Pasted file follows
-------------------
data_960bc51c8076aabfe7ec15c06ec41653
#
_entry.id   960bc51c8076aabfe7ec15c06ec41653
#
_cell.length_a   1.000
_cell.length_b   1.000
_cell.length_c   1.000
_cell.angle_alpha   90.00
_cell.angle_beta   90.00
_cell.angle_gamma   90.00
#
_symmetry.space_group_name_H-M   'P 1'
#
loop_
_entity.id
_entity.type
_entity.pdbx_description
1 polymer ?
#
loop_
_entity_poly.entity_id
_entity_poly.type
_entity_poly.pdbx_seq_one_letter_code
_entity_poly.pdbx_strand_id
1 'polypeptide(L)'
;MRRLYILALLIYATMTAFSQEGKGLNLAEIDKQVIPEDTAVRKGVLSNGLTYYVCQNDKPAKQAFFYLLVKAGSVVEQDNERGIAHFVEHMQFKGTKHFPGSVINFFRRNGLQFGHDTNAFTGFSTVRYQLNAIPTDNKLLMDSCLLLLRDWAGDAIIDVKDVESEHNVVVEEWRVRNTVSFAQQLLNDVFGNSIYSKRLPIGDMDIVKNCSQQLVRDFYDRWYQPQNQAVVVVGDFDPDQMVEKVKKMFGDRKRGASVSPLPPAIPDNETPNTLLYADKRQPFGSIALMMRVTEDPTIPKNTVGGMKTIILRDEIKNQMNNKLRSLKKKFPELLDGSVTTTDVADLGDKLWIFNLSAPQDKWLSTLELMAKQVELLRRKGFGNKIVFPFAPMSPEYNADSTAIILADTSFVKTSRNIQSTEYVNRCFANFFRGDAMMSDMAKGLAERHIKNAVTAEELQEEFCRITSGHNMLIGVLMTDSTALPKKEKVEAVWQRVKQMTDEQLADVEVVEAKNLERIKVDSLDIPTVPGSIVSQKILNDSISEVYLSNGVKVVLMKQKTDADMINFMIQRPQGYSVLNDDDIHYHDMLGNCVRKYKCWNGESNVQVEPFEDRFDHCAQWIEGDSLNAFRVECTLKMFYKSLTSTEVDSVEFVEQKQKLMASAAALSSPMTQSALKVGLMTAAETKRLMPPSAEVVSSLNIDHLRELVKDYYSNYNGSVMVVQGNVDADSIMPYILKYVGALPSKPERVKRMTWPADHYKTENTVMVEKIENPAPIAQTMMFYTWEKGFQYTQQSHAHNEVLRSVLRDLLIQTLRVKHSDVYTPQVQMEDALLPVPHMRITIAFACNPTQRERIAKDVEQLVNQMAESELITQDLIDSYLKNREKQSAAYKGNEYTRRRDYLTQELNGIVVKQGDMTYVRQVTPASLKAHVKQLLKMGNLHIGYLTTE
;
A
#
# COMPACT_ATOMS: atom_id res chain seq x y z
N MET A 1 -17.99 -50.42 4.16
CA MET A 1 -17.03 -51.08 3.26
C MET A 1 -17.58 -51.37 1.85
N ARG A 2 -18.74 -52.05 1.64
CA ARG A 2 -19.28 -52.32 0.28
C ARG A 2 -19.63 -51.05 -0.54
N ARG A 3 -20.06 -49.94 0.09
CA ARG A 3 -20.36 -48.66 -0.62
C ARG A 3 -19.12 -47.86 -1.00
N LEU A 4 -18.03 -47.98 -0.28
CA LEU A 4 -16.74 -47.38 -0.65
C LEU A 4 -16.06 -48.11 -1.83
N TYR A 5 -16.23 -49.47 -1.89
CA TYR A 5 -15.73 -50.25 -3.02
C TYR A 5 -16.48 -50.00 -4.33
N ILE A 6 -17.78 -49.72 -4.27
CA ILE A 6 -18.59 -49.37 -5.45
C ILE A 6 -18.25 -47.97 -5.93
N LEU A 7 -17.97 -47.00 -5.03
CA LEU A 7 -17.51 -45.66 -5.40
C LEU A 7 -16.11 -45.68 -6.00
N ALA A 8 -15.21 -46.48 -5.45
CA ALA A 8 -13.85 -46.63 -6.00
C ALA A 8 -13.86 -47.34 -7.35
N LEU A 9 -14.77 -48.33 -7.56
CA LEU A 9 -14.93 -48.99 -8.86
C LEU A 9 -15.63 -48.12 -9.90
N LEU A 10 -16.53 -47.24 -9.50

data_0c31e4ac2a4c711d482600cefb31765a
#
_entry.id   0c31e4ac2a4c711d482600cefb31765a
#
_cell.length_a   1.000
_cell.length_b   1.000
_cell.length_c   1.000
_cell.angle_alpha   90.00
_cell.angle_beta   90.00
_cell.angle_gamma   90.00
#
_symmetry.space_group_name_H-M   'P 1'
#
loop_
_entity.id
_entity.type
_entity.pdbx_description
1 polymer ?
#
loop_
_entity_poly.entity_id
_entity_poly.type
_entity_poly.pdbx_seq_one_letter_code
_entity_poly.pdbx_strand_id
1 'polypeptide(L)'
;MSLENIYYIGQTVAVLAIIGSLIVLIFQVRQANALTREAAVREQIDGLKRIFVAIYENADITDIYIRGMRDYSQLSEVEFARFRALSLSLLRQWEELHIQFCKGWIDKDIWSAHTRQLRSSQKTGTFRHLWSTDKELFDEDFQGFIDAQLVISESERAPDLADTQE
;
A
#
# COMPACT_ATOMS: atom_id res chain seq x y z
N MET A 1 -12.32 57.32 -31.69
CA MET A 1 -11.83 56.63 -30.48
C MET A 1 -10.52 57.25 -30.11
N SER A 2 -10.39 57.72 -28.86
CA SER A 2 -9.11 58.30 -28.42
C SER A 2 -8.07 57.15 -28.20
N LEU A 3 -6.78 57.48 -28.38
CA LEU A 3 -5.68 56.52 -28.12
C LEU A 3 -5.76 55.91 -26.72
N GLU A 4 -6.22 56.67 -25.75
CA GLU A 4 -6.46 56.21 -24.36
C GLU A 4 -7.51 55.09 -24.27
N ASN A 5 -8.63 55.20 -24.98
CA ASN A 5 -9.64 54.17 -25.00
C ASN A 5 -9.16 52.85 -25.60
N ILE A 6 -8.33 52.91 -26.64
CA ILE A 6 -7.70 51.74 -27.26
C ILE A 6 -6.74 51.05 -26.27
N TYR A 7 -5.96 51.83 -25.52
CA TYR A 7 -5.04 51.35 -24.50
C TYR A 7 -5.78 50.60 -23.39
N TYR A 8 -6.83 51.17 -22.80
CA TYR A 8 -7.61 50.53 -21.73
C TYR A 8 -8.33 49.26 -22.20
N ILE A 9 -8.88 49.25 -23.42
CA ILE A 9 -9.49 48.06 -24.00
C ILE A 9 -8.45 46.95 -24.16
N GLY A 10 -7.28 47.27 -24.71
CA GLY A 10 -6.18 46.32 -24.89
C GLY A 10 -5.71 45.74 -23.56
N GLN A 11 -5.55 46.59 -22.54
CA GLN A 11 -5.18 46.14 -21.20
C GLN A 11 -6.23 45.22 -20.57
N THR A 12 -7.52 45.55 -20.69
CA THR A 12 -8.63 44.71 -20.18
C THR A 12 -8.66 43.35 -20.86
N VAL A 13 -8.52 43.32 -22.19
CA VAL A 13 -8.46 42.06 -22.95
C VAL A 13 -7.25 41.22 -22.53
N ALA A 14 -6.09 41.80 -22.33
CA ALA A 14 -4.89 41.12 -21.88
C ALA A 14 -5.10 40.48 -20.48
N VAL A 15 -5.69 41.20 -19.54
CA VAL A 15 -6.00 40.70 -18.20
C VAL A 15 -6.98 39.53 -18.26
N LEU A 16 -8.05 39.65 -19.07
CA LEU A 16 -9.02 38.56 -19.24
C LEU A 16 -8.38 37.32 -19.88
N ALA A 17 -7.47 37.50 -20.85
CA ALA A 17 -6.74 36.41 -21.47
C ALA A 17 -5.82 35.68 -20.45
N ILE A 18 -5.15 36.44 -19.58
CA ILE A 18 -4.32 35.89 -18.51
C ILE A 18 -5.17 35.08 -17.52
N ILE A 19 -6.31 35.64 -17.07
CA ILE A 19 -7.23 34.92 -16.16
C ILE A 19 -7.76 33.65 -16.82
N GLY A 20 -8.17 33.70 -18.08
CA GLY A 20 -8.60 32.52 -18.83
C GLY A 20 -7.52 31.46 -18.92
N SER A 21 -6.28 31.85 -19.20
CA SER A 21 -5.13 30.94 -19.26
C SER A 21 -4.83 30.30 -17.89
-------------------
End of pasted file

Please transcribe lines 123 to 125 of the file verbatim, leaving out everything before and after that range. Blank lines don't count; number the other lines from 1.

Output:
CA THR A 12 -8.63 44.71 -20.18
C THR A 12 -8.66 43.35 -20.86
N VAL A 13 -8.52 43.32 -22.19